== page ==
Is there a way I can get around this?

Thanks

Re: Dynamic Class Loading for C++ on Linux

Anonymous's picture

That factory is nice idea but there are some problems with it:

  • It can be slow.
  • It requires extern "C" functions _init() and _fini() in the library. And in dynamic loader there is a serious bug: if you use any of these functions then global static objects are not constructed (i.e. their constructor is not called) so they are in undefined state.

Re: Dynamic Class Loading for C++ on Linux

Anonymous's picture

While most of what you say is applicable to my situation, there is one main assumption that you've used... The base class has to be fixed, and dynamically loaded class has no knowledge of the classes in which it has just been instantiated with.

Re: Dynamic Class Loading for C++ on Linux

Anonymous's picture

#######################

Error while executing the above program of shape :::

In function `int main ()':

m.C:22: cannot dynamic_cast `mkr' (of type `void *') to type `class

shape *' (source is not a pointer to class)

Can any one help me ????

I found out what the problem

TeacherDon's picture

I found out what the problem is. POSIX requires dlsym to return an object pointer while C++ requres that object pointers cannot be cast into function pointers. (This is because some systems have different pointer sizes for objects and functions.) The following union hack should work.


template<class TYPE>
TYPE function_cast(void * symbol)
{
    assert(sizeof(void *) == sizeof(TYPE));
    union
    {
        void * symbol;
        TYPE function;
    } cast;
    cast.symbol = symbol;
    return cast.function;
}

Then you should be able to cast to any pointer-to-function type, for exampe:


shape * my_shape = function_cast<shape(*)()>(mkr)();

A minor correction:

Anonymous's picture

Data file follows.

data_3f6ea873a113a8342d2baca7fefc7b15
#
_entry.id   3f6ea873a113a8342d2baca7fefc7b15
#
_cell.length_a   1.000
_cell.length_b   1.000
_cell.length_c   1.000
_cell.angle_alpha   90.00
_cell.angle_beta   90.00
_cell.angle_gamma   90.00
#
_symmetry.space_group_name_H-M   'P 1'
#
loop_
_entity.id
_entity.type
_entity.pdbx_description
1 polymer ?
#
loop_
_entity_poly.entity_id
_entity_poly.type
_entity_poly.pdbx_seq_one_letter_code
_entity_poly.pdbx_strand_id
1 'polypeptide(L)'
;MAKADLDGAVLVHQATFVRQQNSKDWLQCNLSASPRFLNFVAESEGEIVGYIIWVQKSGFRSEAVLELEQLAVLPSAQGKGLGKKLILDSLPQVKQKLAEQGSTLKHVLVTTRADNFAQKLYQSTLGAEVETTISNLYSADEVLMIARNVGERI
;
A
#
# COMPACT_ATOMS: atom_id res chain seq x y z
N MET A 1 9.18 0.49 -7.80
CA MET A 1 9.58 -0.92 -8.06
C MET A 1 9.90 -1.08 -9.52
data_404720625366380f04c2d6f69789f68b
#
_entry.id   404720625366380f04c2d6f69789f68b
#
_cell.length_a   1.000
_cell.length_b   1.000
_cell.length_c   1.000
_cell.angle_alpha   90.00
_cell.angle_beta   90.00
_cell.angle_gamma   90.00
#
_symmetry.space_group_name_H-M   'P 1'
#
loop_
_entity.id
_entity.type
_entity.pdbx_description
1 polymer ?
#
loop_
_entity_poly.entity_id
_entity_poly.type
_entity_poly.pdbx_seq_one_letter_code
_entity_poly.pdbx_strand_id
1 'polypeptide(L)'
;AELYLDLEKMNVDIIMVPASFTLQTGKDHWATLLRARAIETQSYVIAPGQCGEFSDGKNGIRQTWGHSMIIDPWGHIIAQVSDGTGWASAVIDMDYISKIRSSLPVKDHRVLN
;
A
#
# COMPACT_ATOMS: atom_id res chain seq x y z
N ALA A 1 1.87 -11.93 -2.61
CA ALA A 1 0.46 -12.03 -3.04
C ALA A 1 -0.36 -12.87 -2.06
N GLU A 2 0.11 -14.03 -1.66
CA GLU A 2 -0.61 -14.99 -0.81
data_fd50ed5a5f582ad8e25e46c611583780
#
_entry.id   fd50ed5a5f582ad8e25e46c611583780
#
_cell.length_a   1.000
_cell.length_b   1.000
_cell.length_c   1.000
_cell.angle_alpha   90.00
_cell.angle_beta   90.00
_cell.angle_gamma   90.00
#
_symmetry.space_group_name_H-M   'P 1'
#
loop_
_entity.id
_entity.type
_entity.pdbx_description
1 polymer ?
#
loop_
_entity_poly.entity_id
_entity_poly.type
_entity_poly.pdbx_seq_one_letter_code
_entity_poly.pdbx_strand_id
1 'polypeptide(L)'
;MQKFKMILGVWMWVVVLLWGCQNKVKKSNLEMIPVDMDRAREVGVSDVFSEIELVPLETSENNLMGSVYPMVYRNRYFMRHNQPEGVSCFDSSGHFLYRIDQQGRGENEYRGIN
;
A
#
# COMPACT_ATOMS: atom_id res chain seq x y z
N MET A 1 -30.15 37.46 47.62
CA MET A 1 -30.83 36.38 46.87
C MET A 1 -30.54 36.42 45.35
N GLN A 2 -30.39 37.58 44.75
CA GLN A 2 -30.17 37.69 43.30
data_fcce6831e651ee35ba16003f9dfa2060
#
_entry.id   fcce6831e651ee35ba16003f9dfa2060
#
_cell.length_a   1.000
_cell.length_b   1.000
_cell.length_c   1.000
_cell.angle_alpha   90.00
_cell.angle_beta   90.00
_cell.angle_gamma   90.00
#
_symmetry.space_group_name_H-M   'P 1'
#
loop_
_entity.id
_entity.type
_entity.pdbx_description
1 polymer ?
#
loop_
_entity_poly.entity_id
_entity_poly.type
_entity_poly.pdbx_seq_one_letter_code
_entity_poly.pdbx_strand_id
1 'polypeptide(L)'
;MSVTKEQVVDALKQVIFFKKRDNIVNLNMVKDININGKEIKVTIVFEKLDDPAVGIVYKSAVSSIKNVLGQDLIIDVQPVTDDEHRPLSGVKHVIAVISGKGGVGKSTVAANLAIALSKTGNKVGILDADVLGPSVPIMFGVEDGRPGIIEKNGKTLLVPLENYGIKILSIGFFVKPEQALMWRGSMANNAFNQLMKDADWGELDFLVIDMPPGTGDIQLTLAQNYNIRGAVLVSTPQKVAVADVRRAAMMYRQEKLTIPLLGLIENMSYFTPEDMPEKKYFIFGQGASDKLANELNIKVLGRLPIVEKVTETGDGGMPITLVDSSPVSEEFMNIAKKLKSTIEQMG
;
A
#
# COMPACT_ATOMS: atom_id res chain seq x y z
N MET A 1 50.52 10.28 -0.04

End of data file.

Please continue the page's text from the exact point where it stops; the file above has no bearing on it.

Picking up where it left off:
A minor correction:

shape * my_shape = function_cast(mkr)();

A correction of my

Anonymous's picture

A correction of my correction:
shape * my_shape = function_cast(mkr)();

Re: Dynamic Class Loading for C++ on Linux

Anonymous's picture

Hi,

You can try this way :

shape *(*mkr)()= (shape*(*)())dlsym(dlib, "maker");
shape *my_shape = (*mkr)();
my_shape->draw();

Re: Dynamic Class Loading for C++ on Linux

Anonymous's picture

I too had alot of trouble getting this to compile. So I got the mini-dlopen example to work. Then, I came back to this one and it worked immediately after I re-downloaded it. So keep persevering!

Re: Dynamic Class Loading for C++ on Linux

Anonymous's picture

Yes.

it sounds like your compiler is interpreting this line:

shape *my_shape = static_cast(mkr)();

as "cast 'mkr' to 'class shape *' " which is indeed wrong.

you want to cast 'mkr', which is of type pointer-to-function-returning-void*, to type pointer-to-function-returning-shape*, then call it.

Perhaps extracting the function pointer types out to typedefs would help you/the compiler clarify what is needed.

Or maybe just calling mkr(), then casting the returned pointer from void* to shape* would work equally well?

hth,

paulmg

Re: Dynamic Class Loading for C++ on Linux

Anonymous's picture

#######################

Error while executing the above program of shape :::

In function `int main ()':

m.C:22: cannot dynamic_cast `mkr' (of type `void *') to type `class

shape *' (source is not a pointer to class)

Re: Dynamic Class Loading for C++ on Linux

Anonymous's picture

I believe there is a missing

"pclose(dl);" statement.

No big deal.. but running this 'pluggin' framework,

in a loop causes a memory leak then.

Kind Regards,

Unk

--

http://www.triple-it.nl

Re: Dynamic Class Loading for C++ on Linux

Anonymous's picture

I would also replace the command with

dlib = dlopen(name, RTLD_NOW);

by

dlib = dlopen(name, RTLD_NOW|RTLD_GLOBAL);

So symbols from one Shared Library Object file are avaible

to an other Shared Library Object file.

Unk

--

http://www.triple-it.nl/

Re: Dynamic Class Loading for C++ on Linux

Anonymous's picture

I forget to mention that you should rename all the

maker() and proxy-class names.. to prevent name-clashes. (Otherwise you instantiate wrong classes)

Kind Regards,

Unk

--

http://www.triple-it.nl/